I'm trying to build a distributed system and have been researching how best to manage dependencies between services. The common example in tutorials is an ordering system - let's say I have a Catalog, Order and Account service.
The Order service needs to accept an order containing a number of items, cost up the total value, do a credit check against the account, and complete the order assuming all is okay.
This single action requires data from the other two services in a synchronous fashion (e.g. we need to look up the cost of each catalog item since we can't trust the user to have not tampered with it, and we need to validate that the user has sufficient credit), and I've experimented with ways of dealing with this:
- Maintain a persistent cache of the required data in the Order service which is kept synchronised using messaging (e.g. events in RabbitMQ, Kafka such as
accountUpdated.). The Order service contains a list of accounts with only the information it requires (e.g. the current credit), and a list of items (again, with a price and quantity in stock) to allow it to work autonomously. I've seen this referred to as a 'data-pump' architecture.
- Synchronous calls (e.g. REST/RPC) from the order service to the Catalog and Account services for it to verify the information.
- Another service (I think sometimes referred to as an aggregation service) sits above these three services, and aggregates the data from the Catalog and Account services into a format that the Order service can accept without doing the query itself.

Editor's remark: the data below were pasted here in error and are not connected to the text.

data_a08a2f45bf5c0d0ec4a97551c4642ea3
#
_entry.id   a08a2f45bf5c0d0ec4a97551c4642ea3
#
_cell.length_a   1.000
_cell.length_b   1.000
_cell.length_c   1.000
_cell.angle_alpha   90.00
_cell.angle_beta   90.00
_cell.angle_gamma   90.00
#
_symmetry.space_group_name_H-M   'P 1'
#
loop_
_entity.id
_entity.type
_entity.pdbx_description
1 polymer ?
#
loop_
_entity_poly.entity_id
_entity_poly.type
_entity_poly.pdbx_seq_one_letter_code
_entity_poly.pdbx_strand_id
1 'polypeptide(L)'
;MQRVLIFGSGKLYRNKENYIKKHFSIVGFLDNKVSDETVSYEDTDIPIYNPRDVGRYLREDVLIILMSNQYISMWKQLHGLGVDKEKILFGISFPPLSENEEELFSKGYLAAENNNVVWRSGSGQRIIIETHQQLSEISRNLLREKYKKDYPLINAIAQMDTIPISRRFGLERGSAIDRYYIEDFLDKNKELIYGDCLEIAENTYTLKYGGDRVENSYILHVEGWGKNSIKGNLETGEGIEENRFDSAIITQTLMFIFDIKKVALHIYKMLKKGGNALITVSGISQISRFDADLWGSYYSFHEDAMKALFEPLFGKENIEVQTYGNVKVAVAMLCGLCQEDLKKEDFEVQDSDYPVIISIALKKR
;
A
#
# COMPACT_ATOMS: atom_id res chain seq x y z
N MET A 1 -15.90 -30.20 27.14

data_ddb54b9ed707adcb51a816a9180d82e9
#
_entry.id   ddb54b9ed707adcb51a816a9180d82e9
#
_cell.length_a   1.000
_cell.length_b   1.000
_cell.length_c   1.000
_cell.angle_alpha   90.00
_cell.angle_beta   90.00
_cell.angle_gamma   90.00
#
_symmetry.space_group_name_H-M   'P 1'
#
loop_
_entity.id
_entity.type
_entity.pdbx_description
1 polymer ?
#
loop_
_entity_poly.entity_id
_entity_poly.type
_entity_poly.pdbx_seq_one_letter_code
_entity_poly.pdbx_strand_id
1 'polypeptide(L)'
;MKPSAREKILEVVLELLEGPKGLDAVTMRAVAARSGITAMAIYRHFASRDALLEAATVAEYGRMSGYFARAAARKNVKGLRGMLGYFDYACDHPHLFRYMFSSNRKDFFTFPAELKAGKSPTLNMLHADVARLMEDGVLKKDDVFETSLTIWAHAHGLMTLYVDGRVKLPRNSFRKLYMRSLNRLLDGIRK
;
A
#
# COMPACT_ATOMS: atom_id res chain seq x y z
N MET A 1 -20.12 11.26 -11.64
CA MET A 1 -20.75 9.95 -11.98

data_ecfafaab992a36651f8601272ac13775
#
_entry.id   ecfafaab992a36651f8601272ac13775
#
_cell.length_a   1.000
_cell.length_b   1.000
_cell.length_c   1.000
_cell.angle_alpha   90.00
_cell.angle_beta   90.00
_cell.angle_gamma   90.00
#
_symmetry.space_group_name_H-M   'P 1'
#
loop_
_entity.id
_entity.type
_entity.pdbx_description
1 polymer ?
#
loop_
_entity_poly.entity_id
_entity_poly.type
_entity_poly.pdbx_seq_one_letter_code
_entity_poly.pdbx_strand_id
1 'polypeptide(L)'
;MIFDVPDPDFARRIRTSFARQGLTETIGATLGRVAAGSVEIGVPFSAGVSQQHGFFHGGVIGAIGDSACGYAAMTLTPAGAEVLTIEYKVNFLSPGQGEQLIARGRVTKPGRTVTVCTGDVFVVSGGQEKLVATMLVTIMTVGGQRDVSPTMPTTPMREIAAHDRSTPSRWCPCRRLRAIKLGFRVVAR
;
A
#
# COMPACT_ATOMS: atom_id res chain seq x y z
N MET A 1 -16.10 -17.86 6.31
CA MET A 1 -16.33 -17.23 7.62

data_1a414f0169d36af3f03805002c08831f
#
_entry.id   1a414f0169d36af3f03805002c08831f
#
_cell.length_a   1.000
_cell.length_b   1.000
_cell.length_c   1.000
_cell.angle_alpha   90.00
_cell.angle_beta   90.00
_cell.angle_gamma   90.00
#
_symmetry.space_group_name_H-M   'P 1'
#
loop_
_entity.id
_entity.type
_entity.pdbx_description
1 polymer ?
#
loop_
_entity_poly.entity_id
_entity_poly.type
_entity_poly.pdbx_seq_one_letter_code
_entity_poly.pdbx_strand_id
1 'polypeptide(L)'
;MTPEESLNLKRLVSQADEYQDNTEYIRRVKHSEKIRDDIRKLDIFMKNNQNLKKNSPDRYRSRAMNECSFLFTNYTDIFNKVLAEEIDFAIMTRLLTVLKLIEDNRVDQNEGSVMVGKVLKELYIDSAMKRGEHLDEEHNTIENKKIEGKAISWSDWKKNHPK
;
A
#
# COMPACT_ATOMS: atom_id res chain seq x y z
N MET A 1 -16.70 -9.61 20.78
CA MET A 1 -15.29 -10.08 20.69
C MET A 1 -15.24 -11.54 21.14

Each method has issues and I'm having difficulty deciding if any are correct:
- A lot of data will end up being cached. In future, an order may be dependent on a new Discount service - do I cache all of these as well? My actual domain model will depend on over 8 other microservices already and it is in its infancy. Would this new Discount service also need to cache catalog items?
- This seems to go against some chief use-cases for independent and autonomous microservices - I've simply taken a monolithic application and swapped fast in-process calls for slower http calls. If I change one service, I likely to need to update another. If either the Catalog or Account services go offline, the Orders service cannot accept orders.
- This technique simply moves many of the problems with 2. to another layer.
I like the first approach due to its simplicity and resilience - if either other service goes offline then I can still make an Order. However, I am not sure I can justify the amount of data 'duplication' (I realise it's not strictly duplication) - is caching all of that information for validation (and potentially many times over for different services) acceptable practice? I can foresee the catalog being cached in many different services for example.
Thanks in advance!